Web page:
The Naladiyar

The Indian Antiquary, A Journal Of Oriental Research

18,838 words

The Naladiyar is one of the few original works we have in Tamil. It contains altogether forty chapters, of ten stanzas each, on moral subjects....

Chapter 3 - The Unstable Body

1. Even of the lords of the umbrella held over the head of the elephant, like the moon when seen over the hills, none are left in this world without its being proclaimed upon earth that they have died.

2. The orb of shining light rises as the measure of the day of life without one day's omission. Therefore perform your duty before the day of life be finished. No person will abide in the earth beyond it.

3. The mind of the excellent will urge them along the path of safety by the suggestion that the marriage drum that is beaten in their house may that very day become the funeral drum for the inmates and sound accordingly.

4. Once they go and beat the drum, they beat a little and beat it again; behold how brave it is. And in beating it the third time, they rise and cover up the corpse and take the funeral fire, the dying carrying the dead.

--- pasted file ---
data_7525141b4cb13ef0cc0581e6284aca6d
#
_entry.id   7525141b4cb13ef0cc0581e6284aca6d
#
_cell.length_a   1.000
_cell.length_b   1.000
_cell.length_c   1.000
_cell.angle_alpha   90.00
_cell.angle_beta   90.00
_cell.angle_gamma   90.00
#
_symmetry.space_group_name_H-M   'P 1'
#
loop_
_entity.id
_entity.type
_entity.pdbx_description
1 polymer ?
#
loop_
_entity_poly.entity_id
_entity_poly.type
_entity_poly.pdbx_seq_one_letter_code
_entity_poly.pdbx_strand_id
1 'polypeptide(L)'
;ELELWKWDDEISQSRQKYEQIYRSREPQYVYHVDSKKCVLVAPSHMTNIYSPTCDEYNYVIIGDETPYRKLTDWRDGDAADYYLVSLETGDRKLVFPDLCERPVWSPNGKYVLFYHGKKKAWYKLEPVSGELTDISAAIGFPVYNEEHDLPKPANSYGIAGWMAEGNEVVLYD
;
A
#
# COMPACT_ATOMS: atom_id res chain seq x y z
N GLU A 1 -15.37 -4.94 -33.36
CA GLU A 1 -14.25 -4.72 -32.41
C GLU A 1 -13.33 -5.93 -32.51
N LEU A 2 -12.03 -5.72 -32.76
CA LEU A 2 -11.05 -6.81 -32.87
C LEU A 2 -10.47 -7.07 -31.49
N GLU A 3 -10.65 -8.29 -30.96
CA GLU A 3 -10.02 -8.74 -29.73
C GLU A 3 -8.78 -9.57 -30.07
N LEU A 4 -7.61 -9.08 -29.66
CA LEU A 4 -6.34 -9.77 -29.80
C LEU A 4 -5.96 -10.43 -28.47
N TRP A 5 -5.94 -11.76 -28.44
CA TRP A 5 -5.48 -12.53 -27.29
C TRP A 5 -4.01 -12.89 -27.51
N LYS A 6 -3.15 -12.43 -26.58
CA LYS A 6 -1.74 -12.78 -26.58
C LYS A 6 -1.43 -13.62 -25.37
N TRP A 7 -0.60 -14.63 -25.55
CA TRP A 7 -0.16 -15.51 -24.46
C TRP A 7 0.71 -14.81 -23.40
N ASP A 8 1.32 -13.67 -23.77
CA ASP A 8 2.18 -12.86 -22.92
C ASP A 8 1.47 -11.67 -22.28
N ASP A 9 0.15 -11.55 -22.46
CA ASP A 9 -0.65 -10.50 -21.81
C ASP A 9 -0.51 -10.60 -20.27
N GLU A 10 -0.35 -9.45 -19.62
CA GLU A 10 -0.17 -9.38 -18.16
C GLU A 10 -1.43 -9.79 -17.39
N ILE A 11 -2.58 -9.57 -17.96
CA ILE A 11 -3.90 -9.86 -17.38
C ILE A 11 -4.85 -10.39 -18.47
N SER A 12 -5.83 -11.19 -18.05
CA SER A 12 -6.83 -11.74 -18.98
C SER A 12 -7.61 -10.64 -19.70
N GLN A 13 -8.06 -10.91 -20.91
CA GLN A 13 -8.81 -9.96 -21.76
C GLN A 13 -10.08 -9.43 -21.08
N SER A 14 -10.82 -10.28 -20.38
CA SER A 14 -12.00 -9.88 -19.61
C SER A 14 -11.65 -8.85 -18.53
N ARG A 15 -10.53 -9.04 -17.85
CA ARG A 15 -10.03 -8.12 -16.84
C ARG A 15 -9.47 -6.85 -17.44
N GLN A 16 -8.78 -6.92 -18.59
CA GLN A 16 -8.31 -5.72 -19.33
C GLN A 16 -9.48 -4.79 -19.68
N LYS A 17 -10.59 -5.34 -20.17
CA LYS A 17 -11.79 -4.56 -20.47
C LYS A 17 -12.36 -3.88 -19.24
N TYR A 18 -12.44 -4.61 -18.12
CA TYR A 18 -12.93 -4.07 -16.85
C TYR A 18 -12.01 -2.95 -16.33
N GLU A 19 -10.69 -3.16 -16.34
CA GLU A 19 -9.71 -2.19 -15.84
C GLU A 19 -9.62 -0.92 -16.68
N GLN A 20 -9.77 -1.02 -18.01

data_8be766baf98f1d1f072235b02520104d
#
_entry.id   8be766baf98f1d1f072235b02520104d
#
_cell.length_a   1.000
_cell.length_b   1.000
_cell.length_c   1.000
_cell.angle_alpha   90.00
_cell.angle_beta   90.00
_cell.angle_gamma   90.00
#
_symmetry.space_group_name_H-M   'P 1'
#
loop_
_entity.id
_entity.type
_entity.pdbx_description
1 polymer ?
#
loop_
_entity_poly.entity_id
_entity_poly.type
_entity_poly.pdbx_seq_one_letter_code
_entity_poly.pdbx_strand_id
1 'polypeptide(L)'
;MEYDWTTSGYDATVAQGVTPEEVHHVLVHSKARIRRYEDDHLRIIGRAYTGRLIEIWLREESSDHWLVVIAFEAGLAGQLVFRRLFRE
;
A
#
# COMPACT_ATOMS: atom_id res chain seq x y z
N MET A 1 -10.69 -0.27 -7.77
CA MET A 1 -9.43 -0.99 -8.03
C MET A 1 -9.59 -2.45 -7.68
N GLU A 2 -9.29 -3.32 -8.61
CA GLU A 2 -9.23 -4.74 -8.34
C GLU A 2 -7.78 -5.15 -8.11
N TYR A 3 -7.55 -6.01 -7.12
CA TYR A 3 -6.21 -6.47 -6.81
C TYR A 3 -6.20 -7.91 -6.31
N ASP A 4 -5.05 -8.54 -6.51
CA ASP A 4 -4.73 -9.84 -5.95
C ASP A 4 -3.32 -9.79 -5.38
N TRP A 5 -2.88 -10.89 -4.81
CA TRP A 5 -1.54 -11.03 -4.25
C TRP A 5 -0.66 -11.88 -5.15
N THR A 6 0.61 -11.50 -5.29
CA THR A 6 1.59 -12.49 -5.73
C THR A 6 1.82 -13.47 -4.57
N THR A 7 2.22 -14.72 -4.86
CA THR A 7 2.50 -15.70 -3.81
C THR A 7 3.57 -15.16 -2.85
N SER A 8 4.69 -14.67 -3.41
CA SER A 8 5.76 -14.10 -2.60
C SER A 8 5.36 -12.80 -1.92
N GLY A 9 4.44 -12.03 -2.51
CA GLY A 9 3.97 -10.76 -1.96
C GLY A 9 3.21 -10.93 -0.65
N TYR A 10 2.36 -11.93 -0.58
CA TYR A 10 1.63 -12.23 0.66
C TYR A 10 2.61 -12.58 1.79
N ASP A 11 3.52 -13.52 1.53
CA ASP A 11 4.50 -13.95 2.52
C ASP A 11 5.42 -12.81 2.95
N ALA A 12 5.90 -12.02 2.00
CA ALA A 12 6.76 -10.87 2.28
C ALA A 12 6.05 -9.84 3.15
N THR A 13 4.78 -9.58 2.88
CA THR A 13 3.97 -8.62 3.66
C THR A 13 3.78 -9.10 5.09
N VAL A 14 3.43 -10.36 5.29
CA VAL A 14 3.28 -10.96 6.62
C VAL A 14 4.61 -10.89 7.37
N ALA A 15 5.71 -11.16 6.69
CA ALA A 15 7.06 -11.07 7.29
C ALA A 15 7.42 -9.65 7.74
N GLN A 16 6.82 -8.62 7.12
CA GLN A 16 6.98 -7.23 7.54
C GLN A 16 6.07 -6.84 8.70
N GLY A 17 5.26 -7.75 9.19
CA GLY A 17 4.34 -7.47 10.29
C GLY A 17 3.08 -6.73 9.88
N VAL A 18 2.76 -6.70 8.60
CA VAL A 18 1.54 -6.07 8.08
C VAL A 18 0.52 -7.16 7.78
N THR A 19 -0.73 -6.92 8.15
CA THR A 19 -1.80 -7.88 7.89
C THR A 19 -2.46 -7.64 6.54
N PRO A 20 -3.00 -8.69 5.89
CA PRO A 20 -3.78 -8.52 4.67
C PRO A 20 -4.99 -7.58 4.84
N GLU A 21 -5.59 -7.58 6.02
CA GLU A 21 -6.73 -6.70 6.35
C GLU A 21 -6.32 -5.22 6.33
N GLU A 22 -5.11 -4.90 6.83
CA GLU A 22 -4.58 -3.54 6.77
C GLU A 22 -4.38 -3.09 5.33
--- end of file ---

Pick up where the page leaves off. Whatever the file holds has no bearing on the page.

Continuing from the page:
5. To him who though he has seen the relatives assemble together and with loud lamentations take the corpse and convey it to the burning-place, does nevertheless marry, and say to himself this is happiness, It is, It is the funeral drum speaking out in warning tones.

6. When the soul which carries the skin bag, i.e. the body, to experience joy and sorrow; and dwelling in it operates secretly but perfectly, has left the body, what does it matter whether it be dragged about with a rope, or be buried in some carefully selected place, or whether it be cast into any hole dug in the centre, or whether it is left to be contemned by all?

7. Who are they upon this wide world who can be compared with the men of profound wisdom, who look upon the body as nothing more than a thing which is like the bubbles caused by the falling rain, appearing for a moment and then vanishing; and who say, We are the persons who will remove this evil of births?

8. Let those who have got a vigorous body enjoy the benefit which is to be derived from it; for the body is like a cloud which quivers on the mountain--it appears for a time and almost directly vanishes.

9. Practise virtue even now, acknowledging the instability of the body, which is like the drop of dew on the point of grass; for it is daily said, This very moment he stood, he sat down, he reclined, and amidst the cries of relations he died.

10. Men come into the world unasked for, appear in the house as relations and quietly depart, as the bird which goes far off, its nest-tree being forsaken, leaving their body without saying a word to relatives.

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